Typing from the sofa in the family room, I can cock my head left and see out our back door. There’s snow on the ground, rain from the sky and a gray gloom that’s doing its best to hide any midday brightness.
Yesterday, when I prepared today’s forecast (which included some frozen precipitation in Connecticut’s picturesque hills), I kept in mind the increasing strength of insolation¹. It is more difficult for light frozen precipitation to stick, because sunlight (even through clouds) makes everything warmer.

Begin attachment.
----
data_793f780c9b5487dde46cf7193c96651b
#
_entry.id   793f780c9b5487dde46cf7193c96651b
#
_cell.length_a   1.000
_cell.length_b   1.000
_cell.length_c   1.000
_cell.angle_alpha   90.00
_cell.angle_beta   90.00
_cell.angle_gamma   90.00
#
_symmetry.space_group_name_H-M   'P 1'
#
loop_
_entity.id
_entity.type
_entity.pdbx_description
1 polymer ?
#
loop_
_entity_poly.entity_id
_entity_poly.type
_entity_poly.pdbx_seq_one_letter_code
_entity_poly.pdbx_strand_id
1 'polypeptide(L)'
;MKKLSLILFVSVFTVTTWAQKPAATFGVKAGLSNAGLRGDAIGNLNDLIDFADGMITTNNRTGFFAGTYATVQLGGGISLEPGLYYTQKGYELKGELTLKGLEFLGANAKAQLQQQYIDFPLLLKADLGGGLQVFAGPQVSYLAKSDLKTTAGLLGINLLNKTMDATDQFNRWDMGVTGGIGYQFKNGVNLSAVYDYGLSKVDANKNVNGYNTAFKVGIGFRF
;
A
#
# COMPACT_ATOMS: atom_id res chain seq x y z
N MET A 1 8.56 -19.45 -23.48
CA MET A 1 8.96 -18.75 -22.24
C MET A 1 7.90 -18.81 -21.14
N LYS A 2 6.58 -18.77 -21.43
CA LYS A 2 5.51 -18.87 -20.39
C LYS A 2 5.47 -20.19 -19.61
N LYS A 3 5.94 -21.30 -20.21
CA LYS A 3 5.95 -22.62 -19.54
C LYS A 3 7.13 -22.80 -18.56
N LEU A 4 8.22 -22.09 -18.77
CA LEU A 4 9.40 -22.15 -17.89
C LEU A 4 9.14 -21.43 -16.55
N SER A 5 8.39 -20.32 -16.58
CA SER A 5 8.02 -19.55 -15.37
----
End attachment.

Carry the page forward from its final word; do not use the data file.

We are now two months past the solar minimum of the winter solstice. Not only are there more daylight hours, the daylight is more potent!
There’s a ‘geek cool’ website that quantifies all this. Where I live, the Sun delivers 1,560 watt/hours per square meter per day in December. By February, that number is up to 2,660 watt/hours per square meter per day.
Winter isn’t over by any means, but I can literally feel spring on its way. Even on this awful day, it feels good. I am elated.
¹ – No misspelling there. Insolation is the measurement of incoming solar radiation.
(Edited to correct watt/hours from watts)